Yangyi Zhou, MSc Education (Philosophy of Education) 2020
'The most memorable reflection on my academic learning was to identify a research paradigm in the first class of the Sources of Knowledge course. This is a new shift for me to realise the different paradigms and underpinned values and assumptions.'
What were you doing before you studied at the University of Edinburgh?
After I graduate from my undergraduate university majoring in Education, I applied for MSc Education at the University of Edinburgh. During my undergraduate study, I conducted research on the topic of 'A Study on the Compatibility between the Language Input Hypothesis in Krashen’s Second Language Acquisition Theory - Taking Primary Schools in Changsha as Examples'. This was the beginning of my academic journey. From investigating the effect of second language acquisition on learning and teaching, I then recognised the nüshu: a unique script exclusively used by women in Jiangyong County, Hunan Province, China as the second language for local peasant women. I did some fieldwork in Jiangyong County and finally identified the traditional empathy education pattern. Currently, I am trying to compare the traditional empathy practice pattern with the digital empathy education practice in my dissertation, and will further focus on the same research topic at the University of Oxford.
Why did you choose to study at the University of Edinburgh?
There are some research groups at Moray House that I am interested in. For example, the Philosophy of Education Research Group (PERG) includes some relevant topics: theories of teaching and learning, moral education, theories of discipline, curriculum theory, virtue epistemology and education, theories of inclusion and social justice.
Besides, there are some rigorous and innovative scholars at Moray House. For example, Dr William Smith who is concerned with education policy in the context of comparative education, and Professor Gert Biesta who focuses on the theory of education and the theory and philosophy of educational and social research, with a keen interest in national and global education policy, curriculum, teaching and teacher education, democracy and citizenship education, religious education and education and the arts.
Why did you choose to study this degree?
I am concerned with the fundamental questions and problems of education. The philosophy of education examines the goals, forms, methods, and meaning of education. For example, philosophers of education study what constitutes upbringing and education, the values and norms revealed through upbringing and educational practices, the limits and legitimisation of education as an academic discipline, and the relation between educational theory and practice.
What did you enjoy most about the programme?
I enjoy the academic dialogues with my tutors, fellows and professors. For example, Professor Richard Andrews, who specialises in teaching and learning in English and the language arts, aroused my interest through his view that music is an art in women script and shapes their empathy education pattern. This area constitutes my second sub-question in my research proposal. Dr Shari Sabeti, an anthropography specialist, inspired me to learn about the different methodologies in anthropography and education, such as ethnography and case study. Following Professor Gert Biesta’s concern about the purposes of education in the age of assessment, I want to explore more about the purposes of education by addressing the empathy deficit in the age of the Internet. Dr William Smith and Dr Jack Lee, who devote themselves into higher education and comparative education, encourage me to think outside of the box and compare the different patterns in different places, rather than constrain myself to one region, by asking why a particular educational practice pattern suits a specific region. Dr Carole Faucher reminded me to conduct transdisciplinary research and Dr Lindsey K Horner helped me to develop intermediate ethnography method.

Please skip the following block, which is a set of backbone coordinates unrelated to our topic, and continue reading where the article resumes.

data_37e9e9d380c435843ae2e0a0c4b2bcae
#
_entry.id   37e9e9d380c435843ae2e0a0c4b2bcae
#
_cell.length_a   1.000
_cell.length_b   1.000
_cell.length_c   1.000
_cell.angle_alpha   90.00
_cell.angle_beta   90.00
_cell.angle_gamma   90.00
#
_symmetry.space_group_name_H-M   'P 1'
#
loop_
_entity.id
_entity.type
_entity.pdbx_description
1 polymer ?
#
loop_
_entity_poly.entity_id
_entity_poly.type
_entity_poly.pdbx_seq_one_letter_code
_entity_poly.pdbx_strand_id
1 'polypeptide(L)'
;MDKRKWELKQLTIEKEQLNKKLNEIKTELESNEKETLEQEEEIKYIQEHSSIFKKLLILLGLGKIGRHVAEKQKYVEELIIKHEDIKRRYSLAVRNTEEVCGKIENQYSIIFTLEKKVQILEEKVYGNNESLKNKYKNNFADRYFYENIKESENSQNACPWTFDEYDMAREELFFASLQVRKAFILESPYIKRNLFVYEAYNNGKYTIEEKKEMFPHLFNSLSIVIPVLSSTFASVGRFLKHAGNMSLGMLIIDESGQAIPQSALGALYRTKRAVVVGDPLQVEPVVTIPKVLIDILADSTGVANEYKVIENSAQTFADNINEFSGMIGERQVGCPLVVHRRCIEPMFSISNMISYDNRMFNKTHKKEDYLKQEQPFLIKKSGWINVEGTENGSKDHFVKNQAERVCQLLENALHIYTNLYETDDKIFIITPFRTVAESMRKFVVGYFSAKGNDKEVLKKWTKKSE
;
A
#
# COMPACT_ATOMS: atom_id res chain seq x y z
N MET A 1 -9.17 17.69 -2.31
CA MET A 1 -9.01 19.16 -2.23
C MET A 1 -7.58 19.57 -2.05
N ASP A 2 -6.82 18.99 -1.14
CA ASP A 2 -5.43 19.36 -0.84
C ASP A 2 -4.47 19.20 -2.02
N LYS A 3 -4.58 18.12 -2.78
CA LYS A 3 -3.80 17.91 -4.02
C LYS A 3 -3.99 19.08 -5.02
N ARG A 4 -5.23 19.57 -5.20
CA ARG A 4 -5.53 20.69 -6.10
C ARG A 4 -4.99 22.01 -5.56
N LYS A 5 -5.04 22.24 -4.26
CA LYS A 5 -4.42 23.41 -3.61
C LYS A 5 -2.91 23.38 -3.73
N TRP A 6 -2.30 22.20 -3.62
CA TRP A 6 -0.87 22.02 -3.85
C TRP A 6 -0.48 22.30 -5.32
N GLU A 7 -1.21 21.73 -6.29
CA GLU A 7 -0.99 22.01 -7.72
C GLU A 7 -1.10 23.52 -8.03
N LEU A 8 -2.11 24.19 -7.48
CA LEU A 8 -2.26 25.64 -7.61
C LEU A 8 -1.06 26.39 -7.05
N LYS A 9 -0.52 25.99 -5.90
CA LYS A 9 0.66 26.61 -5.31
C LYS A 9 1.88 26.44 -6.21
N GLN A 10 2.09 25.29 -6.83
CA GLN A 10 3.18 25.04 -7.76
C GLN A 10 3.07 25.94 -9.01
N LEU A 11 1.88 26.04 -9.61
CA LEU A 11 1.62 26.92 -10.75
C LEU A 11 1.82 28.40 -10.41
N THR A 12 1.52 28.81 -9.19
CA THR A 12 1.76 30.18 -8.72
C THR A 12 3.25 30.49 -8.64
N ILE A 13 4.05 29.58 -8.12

What specific skills did you develop?
I developed the ability to create more possibilities for interdisciplinarity through communicating with the teachers mentioned above.
What was the most useful thing you learned in your lectures, workshops and tutorials?
The most memorable reflection on my academic learning was to identify a research paradigm in the first class of the Sources of Knowledge course. This is a new shift for me to realise the different paradigms and underpinned values and assumptions.
After that, I explored more advanced research methods and approaches with the help of my dissertation supervisor, Dr Jeremy Knox. For example, the post-qualitative method.
Why would you recommend the programme to others?
This is a short-term, one-year programme. For those students who have the purpose of finding better jobs, this is a suitable choice as we can study the essential knowledge in this area and apply it in professional work in one year. For those who want to study further, this is also a good transition between undergraduate and PhD as there are more opportunities to communicate with professors, to find the overlap in interesting research topics.
In what way do you think the degree will contribute to your career?
It depends on the different needs and professional plans. For me, I will probably work for UNESCO in the future, aiming to alleviate educational poverty, especially in the rural area in China. The MSc programme might benefit for programme and project work, advice, research and knowledge management, networking, partnerships and resource mobilisation for the Education Programme as there is some collaborative presentation training.
What advice would you give to someone considering studying this programme at Edinburgh?
Stay hungry, stay foolish, and stay curious!